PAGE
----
Web and mobile is where it’s at. Even with so much growth in the space, many new use cases for web and mobile technology have not yet been discovered. With BidNear.Us, I built a web service to solve one municipal problem with inefficient waste and lawn services, but I would prefer to solve a problem where the marketing isn’t an all or nothing proposition. The best businesses seem to grow organically from the feedback of early customers who are easier to convince than an entire neighborhood.

Where do you spend most of your time online?

Ten years ago, I would have said Slashdot. I literally learned about 9/11 there. Today, I read YCombinator’s Hacker News, but I spend a lot more time looking into real world problems. Being involved in politics has meant reading a lot of dry, wonkish articles. I read a lot about education and edutech. I still play video games when I have time. I enjoy real time strategy games like DOTA. I was a top forty Warcraft III player.

What concerns you most about where technology is headed?

Both privacy and community are important to our development as human beings. Many younger people seem to believe texting and tweeting equal social interaction. With schools limiting the teaching of critical thinking skills due to budget constraints and anti-intellectualism, we have to wonder whether our upcoming generations will be able to form a complete and rational argument. Or 140 chars, LOL?

Employers may judge you from your words on a post or tweet from many years ago. Or they may judge you based upon someone with the same name. We no longer own our own words in a world where our words are searchable. We’re just beginning to see problems defining our own identities rather than let our web identities define us.

Finally, I would like to see Minnesota’s educational standards devote more attention to the core issues around technology. Our schools have widely-divergent approaches which leave many poor districts’ students in the dust without the skills or the motivation to succeed.

What excites you most about where technology is headed?

Mobile is everywhere. APIs are open. You can combine products and databases today which you never could when I was young. We all have our own little machines in our pockets which are faster than an old Cray supercomputer and which can access resources from the opposite side of the Earth in seconds. If you know how to utilize the immense power at your fingertips, amazing things are available to you. Anyone can start a technology business in under a week with nearly unlimited server resources available in the cloud. The only expensive factors are health insurance and legal protection.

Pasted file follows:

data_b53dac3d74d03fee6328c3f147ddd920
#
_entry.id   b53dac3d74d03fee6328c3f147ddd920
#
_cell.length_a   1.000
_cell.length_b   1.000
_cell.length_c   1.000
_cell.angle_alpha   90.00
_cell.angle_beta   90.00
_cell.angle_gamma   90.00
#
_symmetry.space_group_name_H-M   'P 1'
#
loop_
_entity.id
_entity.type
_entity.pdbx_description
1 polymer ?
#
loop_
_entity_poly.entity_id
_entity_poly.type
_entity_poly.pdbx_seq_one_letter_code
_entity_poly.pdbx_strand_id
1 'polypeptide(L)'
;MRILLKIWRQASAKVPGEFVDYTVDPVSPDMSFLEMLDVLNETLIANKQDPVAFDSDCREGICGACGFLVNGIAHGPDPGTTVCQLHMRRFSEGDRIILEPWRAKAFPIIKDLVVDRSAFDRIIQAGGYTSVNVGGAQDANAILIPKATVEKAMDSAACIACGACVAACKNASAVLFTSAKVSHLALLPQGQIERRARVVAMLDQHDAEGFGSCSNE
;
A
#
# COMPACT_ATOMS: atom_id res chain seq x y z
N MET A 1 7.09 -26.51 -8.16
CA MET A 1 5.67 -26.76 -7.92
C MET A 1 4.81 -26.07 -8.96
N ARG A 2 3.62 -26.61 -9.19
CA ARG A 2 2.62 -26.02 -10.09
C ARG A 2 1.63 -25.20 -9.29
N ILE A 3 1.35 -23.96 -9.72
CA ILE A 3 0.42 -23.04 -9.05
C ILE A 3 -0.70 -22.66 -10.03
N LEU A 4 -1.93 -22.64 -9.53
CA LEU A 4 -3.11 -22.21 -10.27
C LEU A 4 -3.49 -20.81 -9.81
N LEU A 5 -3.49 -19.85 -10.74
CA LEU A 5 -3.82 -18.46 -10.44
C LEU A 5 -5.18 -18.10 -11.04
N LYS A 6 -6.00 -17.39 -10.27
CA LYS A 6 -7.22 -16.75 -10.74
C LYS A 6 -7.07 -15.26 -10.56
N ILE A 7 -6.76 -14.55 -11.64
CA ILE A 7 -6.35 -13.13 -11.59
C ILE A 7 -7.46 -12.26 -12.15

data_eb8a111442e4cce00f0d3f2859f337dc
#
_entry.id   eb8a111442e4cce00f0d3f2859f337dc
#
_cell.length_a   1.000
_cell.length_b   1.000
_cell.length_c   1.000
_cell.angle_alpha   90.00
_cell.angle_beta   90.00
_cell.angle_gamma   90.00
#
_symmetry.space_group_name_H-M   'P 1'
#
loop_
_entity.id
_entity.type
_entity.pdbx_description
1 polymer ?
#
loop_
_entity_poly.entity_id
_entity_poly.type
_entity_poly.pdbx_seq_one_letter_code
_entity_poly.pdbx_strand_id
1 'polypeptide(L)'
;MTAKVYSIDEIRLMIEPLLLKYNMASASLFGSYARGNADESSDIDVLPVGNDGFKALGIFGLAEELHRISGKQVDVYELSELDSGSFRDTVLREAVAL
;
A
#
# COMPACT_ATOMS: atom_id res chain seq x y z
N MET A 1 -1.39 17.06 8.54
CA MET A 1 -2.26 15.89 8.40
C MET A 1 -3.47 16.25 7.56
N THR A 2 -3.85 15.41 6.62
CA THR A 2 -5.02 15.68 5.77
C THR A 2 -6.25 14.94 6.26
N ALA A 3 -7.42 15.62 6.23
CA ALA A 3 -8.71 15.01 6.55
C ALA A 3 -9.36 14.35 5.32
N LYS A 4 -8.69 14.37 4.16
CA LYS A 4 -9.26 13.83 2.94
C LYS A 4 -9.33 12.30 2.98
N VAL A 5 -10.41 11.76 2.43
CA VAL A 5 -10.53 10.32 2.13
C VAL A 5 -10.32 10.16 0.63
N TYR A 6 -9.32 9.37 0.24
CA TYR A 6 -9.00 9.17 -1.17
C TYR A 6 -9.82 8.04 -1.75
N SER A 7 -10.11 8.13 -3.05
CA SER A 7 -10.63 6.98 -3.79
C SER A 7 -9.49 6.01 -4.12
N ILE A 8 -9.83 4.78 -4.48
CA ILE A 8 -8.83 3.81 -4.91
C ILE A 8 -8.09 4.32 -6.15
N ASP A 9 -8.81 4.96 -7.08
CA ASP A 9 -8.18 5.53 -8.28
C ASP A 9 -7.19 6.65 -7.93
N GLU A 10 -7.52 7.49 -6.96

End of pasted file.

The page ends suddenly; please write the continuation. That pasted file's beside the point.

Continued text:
Knowledge is power. We’re seeing a new era of empowerment thanks to free sites like Khan Academy, Codeacademy/CodeYear, Coursera, Udacity, and EdX. The future of education is bright. Tablets will get much cheaper. If more districts pay educators to open up their lectures and texts, we could see the flipped classroom really take off. Every student across America would finally be able to learn at their own pace with personalized help from the instructor. I believe we’re finally seeing educational technology from the book Ender’s Game become reality at about the same time the movie comes out. Okay, we probably won’t have the mind fantasy game with the Giant’s Drink by then.

Is there anything else you would like to add?

I am running for state office in Lakeville this November. My opponent voted against the Angel Tax Credit and for fourteen years has been making decisions with no understanding of technology issues or job creation. Learn more at http://colinlee.org. Whatever the results of this election, I expect I will finally have a lot more time afterwards to devote to tech projects like mobile apps and responsive web sites.